Wednesday, December 30, 2009

Overlooked 150 Year Old Household Cleaner a Remedy for Swine Flu?

sodium bicarbonate, baking soda, arm & hammer, arm and hammer, flu, influenza, swine flu, H1N1, flu remedy, flu remediesIn today’s modern world of medicine the FDA just will not let companies that sell products make medical claims about them unless they have been tested at great expense, and approved as a drug. But this was not always the case.
In a 1924 booklet published by the Arm & Hammer Soda Company, the company starts off saying, “The proven value of Arm & Hammer Bicarbonate of Soda as a therapeutic agent is further evinced by the following evidence of a prominent physician named Dr. Volney S. Cheney, in a letter to the Church & Dwight Company:
“In 1918 and 1919 while fighting the ‘Flu’ with the U. S. Public Health Service it was brought to my attention that rarely any one who had been thoroughly alkalinized with bicarbonate of soda contracted the disease, and those who did contract it, if alkalinized early, would invariably have mild attacks.
Recommended dosages from the Arm and Hammer Company for colds and influenza back in 1925 were:
  • During the first day take six doses of half teaspoonful of Bicarbonate of Soda in glass of cool water, at about two hour intervals
  • During the second day take four doses of half teaspoonful of Bicarbonate of Soda in glass of cool water, at the same intervals
  • During the third day take two doses of half teaspoonful of Bicarbonate of Soda in glass of cool water morning and evening, and thereafter half teaspoonful in glass of cool water each morning until cold is cured

Tuesday, December 29, 2009

STUDY: Coffee Lowers Diabetes Chances

[BTW, did I tell you my other "office" is at our local Panera Bread, where I get free refills all afternoon! - Bobby C]

Found this today - thought you'd like to know:

People who drink several cups of coffee or tea a day–even decaf versions–can dramatically lower their risk of diabetes, researchers reported on Monday. Drinking three to four cups of coffee per day was associated with a 25 percent lower risk of diabetes than drinking no coffee or just one cup, researchers said.
And the more coffee or tea you drink, the greater the benefit–so keep that pot filled. “Every additional cup of coffee consumed in a day was associated with a 7 percent reduction in the excess risk of diabetes,” wrote Rachel Huxley, who headed a team of Australian researchers at the George Institute for International Health in Sydney, Australia. The study was published in the Archives of Internal Medicine.

One reason this study is making headlines around the world is that the conclusions didn’t come from just one study, but were the result of what’s called a “meta-analysis” of 18 different studies, which together included more than 450,000 people.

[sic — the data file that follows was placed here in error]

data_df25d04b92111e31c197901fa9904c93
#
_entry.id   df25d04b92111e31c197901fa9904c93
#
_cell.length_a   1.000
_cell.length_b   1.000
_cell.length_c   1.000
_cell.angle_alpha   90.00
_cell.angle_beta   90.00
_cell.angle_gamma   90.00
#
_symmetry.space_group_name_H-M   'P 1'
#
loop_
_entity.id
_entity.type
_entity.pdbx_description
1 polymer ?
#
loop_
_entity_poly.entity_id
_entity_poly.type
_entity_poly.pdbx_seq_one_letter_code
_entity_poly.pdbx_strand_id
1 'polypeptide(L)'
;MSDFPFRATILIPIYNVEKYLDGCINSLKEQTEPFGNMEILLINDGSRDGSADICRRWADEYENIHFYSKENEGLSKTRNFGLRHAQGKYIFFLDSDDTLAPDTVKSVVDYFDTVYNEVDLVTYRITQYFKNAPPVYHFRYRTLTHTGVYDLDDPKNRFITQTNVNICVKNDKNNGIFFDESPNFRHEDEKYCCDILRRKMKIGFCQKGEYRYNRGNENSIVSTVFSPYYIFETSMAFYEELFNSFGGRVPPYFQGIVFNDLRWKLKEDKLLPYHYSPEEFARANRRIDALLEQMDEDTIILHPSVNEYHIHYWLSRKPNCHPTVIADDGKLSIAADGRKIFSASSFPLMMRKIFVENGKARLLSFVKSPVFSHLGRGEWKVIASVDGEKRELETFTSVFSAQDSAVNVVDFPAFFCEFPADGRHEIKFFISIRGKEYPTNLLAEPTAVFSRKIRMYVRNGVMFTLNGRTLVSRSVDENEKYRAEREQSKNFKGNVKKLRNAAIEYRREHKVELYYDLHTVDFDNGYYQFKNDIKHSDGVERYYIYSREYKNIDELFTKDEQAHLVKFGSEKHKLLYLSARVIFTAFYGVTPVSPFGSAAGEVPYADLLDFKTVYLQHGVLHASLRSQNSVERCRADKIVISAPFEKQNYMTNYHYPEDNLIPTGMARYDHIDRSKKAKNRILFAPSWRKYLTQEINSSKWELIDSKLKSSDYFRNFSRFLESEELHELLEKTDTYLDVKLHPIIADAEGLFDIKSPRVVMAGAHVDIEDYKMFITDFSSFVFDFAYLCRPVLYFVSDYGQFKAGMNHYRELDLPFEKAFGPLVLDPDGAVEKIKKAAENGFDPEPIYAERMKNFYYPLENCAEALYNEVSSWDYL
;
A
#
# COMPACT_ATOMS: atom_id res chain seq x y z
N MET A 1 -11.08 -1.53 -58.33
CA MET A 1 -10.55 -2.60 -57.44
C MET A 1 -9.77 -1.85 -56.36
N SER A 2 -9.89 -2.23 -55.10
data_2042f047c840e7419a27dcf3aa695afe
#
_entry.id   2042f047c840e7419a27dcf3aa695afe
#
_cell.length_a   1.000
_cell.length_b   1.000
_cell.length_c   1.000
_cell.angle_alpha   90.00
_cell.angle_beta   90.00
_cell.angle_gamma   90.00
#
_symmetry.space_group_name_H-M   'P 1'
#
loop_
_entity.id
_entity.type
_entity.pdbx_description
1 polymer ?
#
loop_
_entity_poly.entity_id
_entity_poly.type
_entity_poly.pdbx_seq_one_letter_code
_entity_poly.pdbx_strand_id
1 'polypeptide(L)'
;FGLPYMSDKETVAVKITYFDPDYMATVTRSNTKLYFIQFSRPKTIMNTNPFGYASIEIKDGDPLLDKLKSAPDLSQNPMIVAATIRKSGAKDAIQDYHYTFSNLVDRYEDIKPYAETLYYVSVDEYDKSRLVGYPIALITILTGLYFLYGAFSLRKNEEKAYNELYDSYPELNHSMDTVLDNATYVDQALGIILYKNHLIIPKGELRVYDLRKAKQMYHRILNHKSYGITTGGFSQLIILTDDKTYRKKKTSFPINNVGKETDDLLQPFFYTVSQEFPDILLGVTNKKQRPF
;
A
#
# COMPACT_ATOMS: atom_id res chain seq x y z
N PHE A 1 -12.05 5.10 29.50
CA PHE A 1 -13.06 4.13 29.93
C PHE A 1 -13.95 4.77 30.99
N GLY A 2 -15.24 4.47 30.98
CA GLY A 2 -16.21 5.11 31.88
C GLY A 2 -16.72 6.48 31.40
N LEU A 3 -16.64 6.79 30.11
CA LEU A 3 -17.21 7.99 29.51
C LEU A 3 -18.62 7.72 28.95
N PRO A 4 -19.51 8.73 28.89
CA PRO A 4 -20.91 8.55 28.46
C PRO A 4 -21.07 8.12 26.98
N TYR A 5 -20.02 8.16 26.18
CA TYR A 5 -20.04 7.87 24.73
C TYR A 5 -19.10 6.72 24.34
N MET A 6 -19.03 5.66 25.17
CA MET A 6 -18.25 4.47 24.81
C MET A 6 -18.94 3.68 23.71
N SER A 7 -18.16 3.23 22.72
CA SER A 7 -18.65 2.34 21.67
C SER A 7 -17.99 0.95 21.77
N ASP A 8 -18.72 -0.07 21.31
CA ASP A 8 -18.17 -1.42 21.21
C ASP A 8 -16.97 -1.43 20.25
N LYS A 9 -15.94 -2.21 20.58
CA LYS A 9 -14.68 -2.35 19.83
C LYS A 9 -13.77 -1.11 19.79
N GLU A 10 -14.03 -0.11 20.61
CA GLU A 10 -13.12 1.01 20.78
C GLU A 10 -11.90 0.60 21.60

Although Huxley said the study didn’t identify exactly how coffee and tea are controlling diabetes, the researchers singled out a series of antioxidants and other ingredients that seem to be responsible for the beneficial effects. These include:-magnesium- chemicals called lignans- chlorogenic acids.

This news is important for aging Americans because the number of people with diabetes is rising so fast. Right now, one in ten adults in North America has diabetes, and the International Diabetes Federation projects that by the year 2025 (which is only 15 years away) 380 million people worldwide could have type 2 diabetes.

By Melanie Haiken,
I'll have mine straight up, with a packet of Stevia, thanks!

Monday, December 14, 2009

Saturday, December 12, 2009

Stronger Bones? Eat Veggies (not milk!)

For strong bones, milk or veggies? Veggies win hands down -

If you're loading up on dairy but skimping on vegetables, you could still be at five times the risk of low bone mass. That's the implication of a recent Japanese study of roughly 100 female college students, comparing dietary patterns with bone mass. Those with daily intake of beta-carotene-rich veggies (e.g., carrots, spinach, sweet potatoes, tomatoes, red bell peppers and pumpkin) were 500% less likely to suffer low bone mass. Since dairy intake was fairly similar across the board, researchers speculate that the difference in vegetable consumption was the decisive factor. This echoes similar, previous research, which found greater bone mass and less calcium excretion among girls with the highest fruit intake.

Why might that be? Well, as explored in Beyond Calcium, nutrient-dense fruit and vegetables provide the rainbow of other vitamins, minerals and antioxidants needed for overall bone health. For example,
In addition to eating a plant-based diet, keep bones strong with plenty of weight-bearing exercise -- whether that's strength-training or high-impact team sports like soccer and volleyball.

For high-intensity athletes, bear in mind that you lose a significant amount of calcium and other nutrients needed for bone health through the profuse perspiration that comes with vigorous activity.

[respectfully shared from]

Sweet Potato Pie - Made Better!

To make it easier for you to make that switch to building stronger bones with veggies, here's a super recipe for one of the bestest bone builders out there, sweet potatoes. 

Recipe: Vegan Sweet Potato Pie

Recipe: Vegan Sweet Potato Pie

2 cups cooked sweet potatoes
1 cup soymilk
1/2 cup maple syrup
3 Tbsp oil
1/4 cup cornstarch
1/2 tsp salt
1/4 tsp nutmeg
1/4 tsp powdered ginger
1/4 tsp powdered cloves
1 tsp cinnamon
1 tsp vanilla

Mash or blend sweet potatoes in food processor. Add remaining ingredients and mix completely. Pour mixture into unbaked vegan pie crust. Bake at 400 degrees for 50-60 minutes.